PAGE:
In PRINCE2, control of the technical work is exercised through the authorization of Work Packages. The Work Package is used to control the allocation of work to individuals or teams. "It includes controls on quality, time and cost and identifies reporting and hand-over requirements." The individuals or teams report back to the project manager via Checkpoint Reports or other identified means such as Triggers, and by updating the Quality Log. Likewise, of course, the project manager reports back to the project's Executive.
The purpose of the Work Package is to:
- Ensure the project remains viable against the Business Case
- Produce the required products, meeting the defined quality criteria,
- Carry out the work according to schedule, resource and cost plans
We have some concern over the first item because in PRINCE2 the Business Case is a "dynamic" document because "It is updated at key points, such as end stage assessments, throughout the project." True, this is to ensure that the business justification for the project is still valid, but there could be a tendency to match the Business Case to the current project reality rather than adjusting the project to satisfy a modified Business Case justification.
In PRINCE2 a project must get from a "basic business requirement" to the start of work on the actual outcome, or product, that is the objective of the project. We attempted to follow the flow through the prerequisite processes and their respective control document outputs to arrive at this start of work. This path is neither straightforward nor very clear. We counted eleven processes or sub-processes and sixteen output documents in one form or another.
It would be a good idea for PRINCE2 to heed its own advice by displaying a "product-based flow diagram" such as that advocated under "Product-based Planning". It would be better still if it also showed how responsibility for the various document products flowed between the different levels of responsibility for the project. Then considerable simplification might be found possible.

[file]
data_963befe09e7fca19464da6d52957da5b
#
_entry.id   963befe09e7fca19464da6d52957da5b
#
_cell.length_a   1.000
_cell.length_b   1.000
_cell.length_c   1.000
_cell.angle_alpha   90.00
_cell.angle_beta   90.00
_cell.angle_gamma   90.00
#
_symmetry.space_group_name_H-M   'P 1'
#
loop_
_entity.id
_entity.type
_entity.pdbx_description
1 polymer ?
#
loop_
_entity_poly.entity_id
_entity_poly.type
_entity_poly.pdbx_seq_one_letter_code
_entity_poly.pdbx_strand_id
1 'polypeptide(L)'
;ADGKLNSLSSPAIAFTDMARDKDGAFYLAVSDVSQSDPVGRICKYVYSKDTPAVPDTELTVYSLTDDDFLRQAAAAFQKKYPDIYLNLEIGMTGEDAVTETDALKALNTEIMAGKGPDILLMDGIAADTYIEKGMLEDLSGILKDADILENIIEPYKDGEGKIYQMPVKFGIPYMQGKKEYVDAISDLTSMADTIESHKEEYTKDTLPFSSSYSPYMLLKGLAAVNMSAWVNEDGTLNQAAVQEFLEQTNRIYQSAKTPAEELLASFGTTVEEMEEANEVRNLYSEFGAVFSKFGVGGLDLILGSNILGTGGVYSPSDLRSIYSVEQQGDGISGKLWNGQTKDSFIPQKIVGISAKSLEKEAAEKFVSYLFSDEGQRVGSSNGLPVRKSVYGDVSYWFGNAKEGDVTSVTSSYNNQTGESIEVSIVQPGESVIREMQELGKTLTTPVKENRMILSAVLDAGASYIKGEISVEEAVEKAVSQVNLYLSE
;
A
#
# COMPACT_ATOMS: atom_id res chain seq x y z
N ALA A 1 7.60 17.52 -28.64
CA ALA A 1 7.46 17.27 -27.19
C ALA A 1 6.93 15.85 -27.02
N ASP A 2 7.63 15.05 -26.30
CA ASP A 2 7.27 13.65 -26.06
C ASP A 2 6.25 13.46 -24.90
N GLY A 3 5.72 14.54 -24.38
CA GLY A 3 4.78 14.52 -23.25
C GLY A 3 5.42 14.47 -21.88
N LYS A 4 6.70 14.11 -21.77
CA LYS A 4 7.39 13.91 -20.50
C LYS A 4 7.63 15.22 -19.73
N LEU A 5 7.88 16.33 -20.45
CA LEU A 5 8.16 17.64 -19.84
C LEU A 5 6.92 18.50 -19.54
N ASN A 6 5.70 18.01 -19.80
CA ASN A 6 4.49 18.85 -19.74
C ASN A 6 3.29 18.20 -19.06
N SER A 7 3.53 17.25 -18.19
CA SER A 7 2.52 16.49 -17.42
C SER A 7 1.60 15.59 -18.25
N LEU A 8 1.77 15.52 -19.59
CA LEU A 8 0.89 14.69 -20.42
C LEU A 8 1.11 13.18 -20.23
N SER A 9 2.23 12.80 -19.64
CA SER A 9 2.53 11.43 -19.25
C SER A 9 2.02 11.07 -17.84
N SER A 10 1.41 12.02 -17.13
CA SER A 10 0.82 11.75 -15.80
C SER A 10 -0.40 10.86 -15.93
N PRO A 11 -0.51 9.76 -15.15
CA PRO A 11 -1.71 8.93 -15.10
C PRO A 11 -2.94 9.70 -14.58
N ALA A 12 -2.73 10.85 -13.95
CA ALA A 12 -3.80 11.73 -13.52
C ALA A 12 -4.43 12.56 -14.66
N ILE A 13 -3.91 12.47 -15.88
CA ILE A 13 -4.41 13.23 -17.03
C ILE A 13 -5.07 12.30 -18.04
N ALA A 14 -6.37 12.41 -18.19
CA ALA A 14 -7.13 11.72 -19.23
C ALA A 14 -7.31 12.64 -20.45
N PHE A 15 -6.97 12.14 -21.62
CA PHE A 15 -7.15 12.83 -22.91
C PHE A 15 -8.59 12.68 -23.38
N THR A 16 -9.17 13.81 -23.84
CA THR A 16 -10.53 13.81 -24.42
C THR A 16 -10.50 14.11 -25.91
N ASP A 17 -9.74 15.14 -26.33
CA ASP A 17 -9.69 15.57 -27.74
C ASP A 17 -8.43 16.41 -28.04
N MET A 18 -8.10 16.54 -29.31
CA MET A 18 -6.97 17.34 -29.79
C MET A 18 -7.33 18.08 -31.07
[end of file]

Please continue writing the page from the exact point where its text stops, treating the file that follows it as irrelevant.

It is true that PRINCE2 says that for small projects the two processes of Starting up a Project (SU) and Initiating a Project (IP) can be combined. But in our view, for the majority of average projects, all of this could be consolidated into just two major documents. First is the Business Case, prepared by a business analyst or someone with similar skills, approval of which would authorize the necessary more detailed planning work. Second is the Project Brief (also known by others as Project Charter), approval of which would authorize the project manager to start production work.
26. Ibid, p229
27. Ibid, p227
28. Ibid, p376, the Business Case is listed as one of the "dynamic" contents of the Project Initiation Document.
29. Ibid, p329
30. Prerequisite processes to starting production work: Ad hoc source of Project Mandate (DP4); Preparing a Project Brief (SU4); Defining Project Approach (SU5); Planning Initiation Stage (SU6); Authorizing Initiation (DP1); Planning a Project (IP2); Refining the Business Case ((IP3); Assembling a (draft) Project Initiation Document (IP6); Authorizing a Project (DP2); Authorizing a Stage (DP3); Authorizing a Work Package (CS1).
31. Documents associated with the prerequisite processes to starting production work: Basic business requirements; Project Mandate; Outline Business Case; Project Brief; Project Approach; Draft Initiation Stage Plan; Authorization to Proceed (to initiating a project); Project Plan; Stage Plan; Updated Business Case; Draft Project Initiation Document (PID); Authorization to Proceed (to project); Approved PID; Approved Initiation Stage Plan; Authorization to Proceed (to work package); Authorized Work Package.
32. PRINCE2, p293
33. Ibid, p49